Exploring Photography: Wildlife Photographer of the Year Michael ‘Nick’ Nichols

For our Exploring Photography series we’ve looked at exciting techniques, experimental photography and awe-inspiring exhibitions, this week we focus on the award-winning photographer Michael “Nick” Nichols.

The winners of the 2014 Wildlife Photography Of The Year Competition were announced at a gala event this week at the Natural History Museum, attended by Kate Middleton. Michael Nichols was the overall winner for his photo, The Last Great Picture, depicting the five females of the Vumbi pride lying at rest with their cubs on a kopje (a rocky outcrop), in Tanzania’s Serengeti. The photograph beat more than 42,000 entries from 96 countries to the grand title award in the competition’s 50th year.

The winning photo was taken in infrared, Nichols says, “cuts through the dust and haze, transforms the light and turns the moment into something primal, biblical almost”.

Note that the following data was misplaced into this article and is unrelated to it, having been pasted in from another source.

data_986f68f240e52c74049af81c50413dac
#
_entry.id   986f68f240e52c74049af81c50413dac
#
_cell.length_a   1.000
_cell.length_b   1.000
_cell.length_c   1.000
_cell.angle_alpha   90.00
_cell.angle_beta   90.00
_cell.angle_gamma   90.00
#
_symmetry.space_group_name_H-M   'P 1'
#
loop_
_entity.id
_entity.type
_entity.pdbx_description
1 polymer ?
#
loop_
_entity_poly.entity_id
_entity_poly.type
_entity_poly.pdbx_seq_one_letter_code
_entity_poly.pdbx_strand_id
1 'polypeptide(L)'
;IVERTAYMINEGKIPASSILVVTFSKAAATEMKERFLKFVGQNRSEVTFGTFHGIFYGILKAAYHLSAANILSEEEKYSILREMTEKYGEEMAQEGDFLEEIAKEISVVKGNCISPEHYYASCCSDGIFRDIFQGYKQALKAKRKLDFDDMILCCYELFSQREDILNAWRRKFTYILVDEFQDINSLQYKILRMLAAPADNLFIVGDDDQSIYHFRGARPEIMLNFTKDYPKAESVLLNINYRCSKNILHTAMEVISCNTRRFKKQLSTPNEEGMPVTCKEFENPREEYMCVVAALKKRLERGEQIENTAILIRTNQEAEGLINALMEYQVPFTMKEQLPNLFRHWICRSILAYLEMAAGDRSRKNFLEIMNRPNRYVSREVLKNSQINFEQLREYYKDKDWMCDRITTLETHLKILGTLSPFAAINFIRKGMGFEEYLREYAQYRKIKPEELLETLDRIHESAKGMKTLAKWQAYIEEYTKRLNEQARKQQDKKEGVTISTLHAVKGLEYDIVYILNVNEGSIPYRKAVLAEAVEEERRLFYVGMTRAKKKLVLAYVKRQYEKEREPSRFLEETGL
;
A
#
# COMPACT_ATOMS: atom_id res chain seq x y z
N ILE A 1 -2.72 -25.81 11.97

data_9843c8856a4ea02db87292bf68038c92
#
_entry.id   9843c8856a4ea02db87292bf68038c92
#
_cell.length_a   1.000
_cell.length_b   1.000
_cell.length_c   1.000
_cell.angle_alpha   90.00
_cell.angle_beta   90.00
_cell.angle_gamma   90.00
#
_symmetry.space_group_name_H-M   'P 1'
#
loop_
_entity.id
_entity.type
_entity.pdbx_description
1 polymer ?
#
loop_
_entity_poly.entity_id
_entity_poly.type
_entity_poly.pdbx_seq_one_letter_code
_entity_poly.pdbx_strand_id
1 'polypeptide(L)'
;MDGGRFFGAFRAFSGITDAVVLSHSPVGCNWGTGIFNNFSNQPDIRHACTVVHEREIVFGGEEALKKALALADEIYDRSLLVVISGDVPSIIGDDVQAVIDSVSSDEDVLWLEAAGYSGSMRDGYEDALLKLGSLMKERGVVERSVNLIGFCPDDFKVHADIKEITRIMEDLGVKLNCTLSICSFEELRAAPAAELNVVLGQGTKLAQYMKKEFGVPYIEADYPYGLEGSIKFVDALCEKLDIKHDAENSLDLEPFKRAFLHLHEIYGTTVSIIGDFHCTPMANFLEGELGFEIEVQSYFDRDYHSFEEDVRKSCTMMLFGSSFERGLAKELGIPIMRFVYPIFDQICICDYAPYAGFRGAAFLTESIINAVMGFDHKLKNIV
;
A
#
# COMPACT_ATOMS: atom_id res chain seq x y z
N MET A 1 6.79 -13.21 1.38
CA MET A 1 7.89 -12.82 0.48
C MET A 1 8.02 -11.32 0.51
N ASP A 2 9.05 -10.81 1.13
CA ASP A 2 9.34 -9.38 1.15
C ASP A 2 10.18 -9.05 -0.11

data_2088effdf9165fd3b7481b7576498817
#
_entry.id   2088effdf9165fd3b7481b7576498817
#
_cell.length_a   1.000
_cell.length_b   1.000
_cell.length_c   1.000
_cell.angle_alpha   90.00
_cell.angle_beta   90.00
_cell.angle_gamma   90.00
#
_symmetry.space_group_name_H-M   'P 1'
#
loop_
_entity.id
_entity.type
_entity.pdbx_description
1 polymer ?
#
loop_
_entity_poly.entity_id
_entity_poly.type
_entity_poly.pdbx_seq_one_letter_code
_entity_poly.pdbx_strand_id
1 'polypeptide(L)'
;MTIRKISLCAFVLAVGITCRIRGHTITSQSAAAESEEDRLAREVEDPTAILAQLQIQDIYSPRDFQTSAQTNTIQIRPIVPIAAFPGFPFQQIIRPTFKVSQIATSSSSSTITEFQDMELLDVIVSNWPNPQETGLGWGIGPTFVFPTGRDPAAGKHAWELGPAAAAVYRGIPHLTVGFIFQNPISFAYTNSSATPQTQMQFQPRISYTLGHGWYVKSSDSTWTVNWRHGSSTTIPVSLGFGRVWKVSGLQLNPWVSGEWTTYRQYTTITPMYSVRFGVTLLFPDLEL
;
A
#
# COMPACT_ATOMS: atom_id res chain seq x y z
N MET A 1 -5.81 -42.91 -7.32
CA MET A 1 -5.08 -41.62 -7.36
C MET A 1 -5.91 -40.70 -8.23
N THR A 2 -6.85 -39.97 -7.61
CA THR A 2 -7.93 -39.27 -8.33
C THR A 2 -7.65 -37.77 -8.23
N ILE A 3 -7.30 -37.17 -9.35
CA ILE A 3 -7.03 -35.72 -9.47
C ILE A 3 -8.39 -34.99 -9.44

Wildlife Photography of the Year - Michael Nichols

Nine-year-old Carlos Perez Naval took the Young Wildlife Photographer of the Year prize for his shot of a scorpion soaking up the Sun’s rays.

Wildlife Photographer of the year - Carlos Perez Naval

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Michael ‘Nick’ Nichols Bio

Born in 1952 in Alabama, Michael Nichols photography has taken him to the most remote corners of the world, he became a staff photographer for National Geographic magazine in 1996 and was named Editor at large for photography in 2008. From 1982 to 1995 he was a member of Magnum Photos, the prestigious cooperative founded by Henri Cartier-Bresson and Robert Capa. You can read more about him on the National Geographic Photographer profile page.